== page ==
Four of nine planetary boundaries now crossed – University of Copenhagen

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15 January 2015

Four of nine planetary boundaries now crossed

Planetary Boundaries

Four of nine planetary boundaries have now been crossed as a result of human activity, says an international team of 18 researchers, also from University of Copenhagen. The four are: climate change, loss of biosphere integrity, land-system change, altered biogeochemical cycles (phosphorus and nitrogen).

The scientists say that two of these, climate change and biosphere integrity, are “core boundaries”. Significantly altering either of these “core boundaries” would “drive the Earth System into a new state”.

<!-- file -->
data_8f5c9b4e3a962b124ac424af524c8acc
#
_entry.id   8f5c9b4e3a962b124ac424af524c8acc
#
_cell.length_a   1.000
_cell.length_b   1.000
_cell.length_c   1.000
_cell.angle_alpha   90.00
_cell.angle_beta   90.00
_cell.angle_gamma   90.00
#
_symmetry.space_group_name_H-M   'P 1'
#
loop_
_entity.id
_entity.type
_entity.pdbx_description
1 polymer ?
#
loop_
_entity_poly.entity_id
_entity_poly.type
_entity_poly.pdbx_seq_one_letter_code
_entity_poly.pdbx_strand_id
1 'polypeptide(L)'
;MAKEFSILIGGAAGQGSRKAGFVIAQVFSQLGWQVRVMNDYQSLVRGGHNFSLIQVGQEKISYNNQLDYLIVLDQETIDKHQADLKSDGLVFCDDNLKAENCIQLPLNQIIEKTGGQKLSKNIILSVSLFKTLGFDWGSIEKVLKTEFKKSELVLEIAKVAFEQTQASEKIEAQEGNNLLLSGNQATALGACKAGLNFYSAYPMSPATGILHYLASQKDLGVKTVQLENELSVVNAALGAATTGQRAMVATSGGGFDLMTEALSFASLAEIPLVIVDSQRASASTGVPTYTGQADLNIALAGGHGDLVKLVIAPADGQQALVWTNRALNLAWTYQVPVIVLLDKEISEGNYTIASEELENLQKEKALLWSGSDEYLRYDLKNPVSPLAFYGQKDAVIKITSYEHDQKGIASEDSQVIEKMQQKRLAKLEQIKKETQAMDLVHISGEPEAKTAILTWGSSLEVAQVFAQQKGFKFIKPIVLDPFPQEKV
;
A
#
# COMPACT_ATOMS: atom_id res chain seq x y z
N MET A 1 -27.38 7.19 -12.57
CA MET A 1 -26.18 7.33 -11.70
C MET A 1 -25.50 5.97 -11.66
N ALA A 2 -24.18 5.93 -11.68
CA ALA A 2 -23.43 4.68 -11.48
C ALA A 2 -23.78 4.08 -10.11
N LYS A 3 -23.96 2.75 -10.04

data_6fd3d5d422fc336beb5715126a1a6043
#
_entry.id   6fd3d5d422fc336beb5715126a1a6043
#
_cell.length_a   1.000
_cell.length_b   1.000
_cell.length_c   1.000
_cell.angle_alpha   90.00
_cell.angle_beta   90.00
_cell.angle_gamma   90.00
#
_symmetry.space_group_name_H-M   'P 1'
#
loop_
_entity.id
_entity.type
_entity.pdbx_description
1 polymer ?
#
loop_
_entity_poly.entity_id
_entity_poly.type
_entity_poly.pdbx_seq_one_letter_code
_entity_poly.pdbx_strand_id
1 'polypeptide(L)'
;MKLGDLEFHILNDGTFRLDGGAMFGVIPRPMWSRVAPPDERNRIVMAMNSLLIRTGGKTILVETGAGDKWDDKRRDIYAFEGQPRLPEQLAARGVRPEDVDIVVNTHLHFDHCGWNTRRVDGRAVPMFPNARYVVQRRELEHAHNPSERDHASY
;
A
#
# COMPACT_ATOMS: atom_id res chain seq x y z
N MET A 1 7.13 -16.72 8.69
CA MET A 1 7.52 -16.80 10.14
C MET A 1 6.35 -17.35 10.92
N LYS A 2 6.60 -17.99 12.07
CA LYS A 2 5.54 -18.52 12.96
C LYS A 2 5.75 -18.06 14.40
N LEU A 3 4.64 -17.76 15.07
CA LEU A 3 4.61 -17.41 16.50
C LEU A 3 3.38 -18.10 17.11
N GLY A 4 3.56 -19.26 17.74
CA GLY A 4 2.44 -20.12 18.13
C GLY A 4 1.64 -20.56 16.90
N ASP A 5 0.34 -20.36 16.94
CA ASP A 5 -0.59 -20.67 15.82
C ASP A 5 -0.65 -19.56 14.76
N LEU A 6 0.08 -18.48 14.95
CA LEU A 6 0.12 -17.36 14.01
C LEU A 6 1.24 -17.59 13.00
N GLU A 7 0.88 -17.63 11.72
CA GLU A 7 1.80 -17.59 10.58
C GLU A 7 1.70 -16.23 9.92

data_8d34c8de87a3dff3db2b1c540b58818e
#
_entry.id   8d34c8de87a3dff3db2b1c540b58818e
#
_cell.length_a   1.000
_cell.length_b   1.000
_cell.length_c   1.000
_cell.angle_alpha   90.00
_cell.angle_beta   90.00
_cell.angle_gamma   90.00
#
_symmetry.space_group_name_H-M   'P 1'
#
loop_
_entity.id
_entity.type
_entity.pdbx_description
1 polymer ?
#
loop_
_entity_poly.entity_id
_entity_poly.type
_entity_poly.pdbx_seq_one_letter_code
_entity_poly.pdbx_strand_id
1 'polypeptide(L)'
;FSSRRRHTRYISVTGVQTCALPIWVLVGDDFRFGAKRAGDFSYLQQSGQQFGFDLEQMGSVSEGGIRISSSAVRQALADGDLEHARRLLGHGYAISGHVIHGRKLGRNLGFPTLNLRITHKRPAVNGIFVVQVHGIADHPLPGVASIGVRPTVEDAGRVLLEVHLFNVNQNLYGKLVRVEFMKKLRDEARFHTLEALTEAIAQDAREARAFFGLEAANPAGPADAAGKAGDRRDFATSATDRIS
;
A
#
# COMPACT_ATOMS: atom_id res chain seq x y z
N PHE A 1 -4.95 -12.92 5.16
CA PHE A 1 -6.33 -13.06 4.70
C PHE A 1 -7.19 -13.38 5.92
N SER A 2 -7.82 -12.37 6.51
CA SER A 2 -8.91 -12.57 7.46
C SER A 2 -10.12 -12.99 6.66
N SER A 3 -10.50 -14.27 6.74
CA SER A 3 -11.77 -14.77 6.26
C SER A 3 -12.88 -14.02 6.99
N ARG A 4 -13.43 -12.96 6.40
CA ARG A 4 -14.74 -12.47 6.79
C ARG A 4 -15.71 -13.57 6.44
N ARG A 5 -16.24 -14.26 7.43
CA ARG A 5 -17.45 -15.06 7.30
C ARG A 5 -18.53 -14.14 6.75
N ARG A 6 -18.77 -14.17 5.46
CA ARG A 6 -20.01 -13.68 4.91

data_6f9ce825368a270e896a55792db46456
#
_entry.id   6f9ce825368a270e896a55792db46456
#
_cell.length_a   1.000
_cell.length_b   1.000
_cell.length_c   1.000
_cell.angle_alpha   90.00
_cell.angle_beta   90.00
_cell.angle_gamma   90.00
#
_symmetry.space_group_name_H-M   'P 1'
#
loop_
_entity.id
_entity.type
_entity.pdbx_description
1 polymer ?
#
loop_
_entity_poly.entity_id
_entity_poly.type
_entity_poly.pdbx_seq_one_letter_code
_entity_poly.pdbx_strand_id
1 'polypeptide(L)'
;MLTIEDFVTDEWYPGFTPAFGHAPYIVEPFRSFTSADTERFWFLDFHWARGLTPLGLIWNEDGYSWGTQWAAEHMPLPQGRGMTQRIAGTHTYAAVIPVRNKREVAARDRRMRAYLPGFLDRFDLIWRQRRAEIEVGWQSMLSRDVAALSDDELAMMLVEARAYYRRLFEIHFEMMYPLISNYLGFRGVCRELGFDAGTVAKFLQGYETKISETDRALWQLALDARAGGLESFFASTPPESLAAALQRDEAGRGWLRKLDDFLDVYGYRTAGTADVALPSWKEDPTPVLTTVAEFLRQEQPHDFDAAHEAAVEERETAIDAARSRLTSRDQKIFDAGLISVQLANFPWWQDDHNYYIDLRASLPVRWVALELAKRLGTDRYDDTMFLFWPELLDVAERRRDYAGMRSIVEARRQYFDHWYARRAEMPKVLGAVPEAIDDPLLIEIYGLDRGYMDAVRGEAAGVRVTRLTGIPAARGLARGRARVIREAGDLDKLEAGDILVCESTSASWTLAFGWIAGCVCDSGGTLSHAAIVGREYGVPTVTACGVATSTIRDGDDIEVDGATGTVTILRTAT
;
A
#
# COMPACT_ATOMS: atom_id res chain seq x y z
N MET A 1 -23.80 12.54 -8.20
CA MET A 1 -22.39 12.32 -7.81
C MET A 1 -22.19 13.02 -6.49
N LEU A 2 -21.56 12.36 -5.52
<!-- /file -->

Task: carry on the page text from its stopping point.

The study is published in Science and the team will present their findings in seven seminars at the World Economic Forum in Davos (21-24 January). 

Planetary Boundaries

The nine Planetary Boundaries. Four of them are transgressing the safe operating space. Credit: Steffen et al. Science (2015). Journal Science / AAAS Download graphics

Lead author, Professor Will Steffen from the Stockholm Resilience Centre, at Stockholm University and the Australian National University, Canberra, said: “Transgressing a boundary increases the risk that human activities could inadvertently drive the Earth System into a much less hospitable state, damaging efforts to reduce poverty and leading to a deterioration of human wellbeing in many parts of the world, including wealthy countries. In this new analysis we have improved our quantification of where these risks lie.”